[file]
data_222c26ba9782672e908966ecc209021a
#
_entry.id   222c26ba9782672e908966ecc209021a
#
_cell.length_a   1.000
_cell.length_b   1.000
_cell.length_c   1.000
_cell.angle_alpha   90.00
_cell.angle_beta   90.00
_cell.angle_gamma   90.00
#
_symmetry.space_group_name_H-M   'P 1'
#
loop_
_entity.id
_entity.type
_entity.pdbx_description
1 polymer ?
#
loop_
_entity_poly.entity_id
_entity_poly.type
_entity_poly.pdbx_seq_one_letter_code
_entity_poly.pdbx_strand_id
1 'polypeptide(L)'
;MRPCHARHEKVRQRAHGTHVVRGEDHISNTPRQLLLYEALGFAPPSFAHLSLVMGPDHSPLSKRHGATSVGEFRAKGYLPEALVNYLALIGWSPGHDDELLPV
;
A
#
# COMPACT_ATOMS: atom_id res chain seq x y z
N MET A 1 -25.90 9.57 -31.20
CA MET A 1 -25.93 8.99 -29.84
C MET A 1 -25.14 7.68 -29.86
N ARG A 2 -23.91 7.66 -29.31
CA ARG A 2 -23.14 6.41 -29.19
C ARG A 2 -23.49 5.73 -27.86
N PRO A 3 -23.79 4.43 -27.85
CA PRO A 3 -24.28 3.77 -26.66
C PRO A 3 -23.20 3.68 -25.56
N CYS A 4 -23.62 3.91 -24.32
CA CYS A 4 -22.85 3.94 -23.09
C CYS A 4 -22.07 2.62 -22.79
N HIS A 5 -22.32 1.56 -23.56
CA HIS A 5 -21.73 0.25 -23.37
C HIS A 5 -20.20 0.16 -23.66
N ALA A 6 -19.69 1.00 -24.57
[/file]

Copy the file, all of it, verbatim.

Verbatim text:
data_222c26ba9782672e908966ecc209021a
#
_entry.id   222c26ba9782672e908966ecc209021a
#
_cell.length_a   1.000
_cell.length_b   1.000
_cell.length_c   1.000
_cell.angle_alpha   90.00
_cell.angle_beta   90.00
_cell.angle_gamma   90.00
#
_symmetry.space_group_name_H-M   'P 1'
#
loop_
_entity.id
_entity.type
_entity.pdbx_description
1 polymer ?
#
loop_
_entity_poly.entity_id
_entity_poly.type
_entity_poly.pdbx_seq_one_letter_code
_entity_poly.pdbx_strand_id
1 'polypeptide(L)'
;MRPCHARHEKVRQRAHGTHVVRGEDHISNTPRQLLLYEALGFAPPSFAHLSLVMGPDHSPLSKRHGATSVGEFRAKGYLPEALVNYLALIGWSPGHDDELLPV
;
A
#
# COMPACT_ATOMS: atom_id res chain seq x y z
N MET A 1 -25.90 9.57 -31.20
CA MET A 1 -25.93 8.99 -29.84
C MET A 1 -25.14 7.68 -29.86
N ARG A 2 -23.91 7.66 -29.31
CA ARG A 2 -23.14 6.41 -29.19
C ARG A 2 -23.49 5.73 -27.86
N PRO A 3 -23.79 4.43 -27.85
CA PRO A 3 -24.28 3.77 -26.66
C PRO A 3 -23.20 3.68 -25.56
N CYS A 4 -23.62 3.91 -24.32
CA CYS A 4 -22.85 3.94 -23.09
C CYS A 4 -22.07 2.62 -22.79
N HIS A 5 -22.32 1.56 -23.56
CA HIS A 5 -21.73 0.25 -23.37
C HIS A 5 -20.20 0.16 -23.66
N ALA A 6 -19.69 1.00 -24.57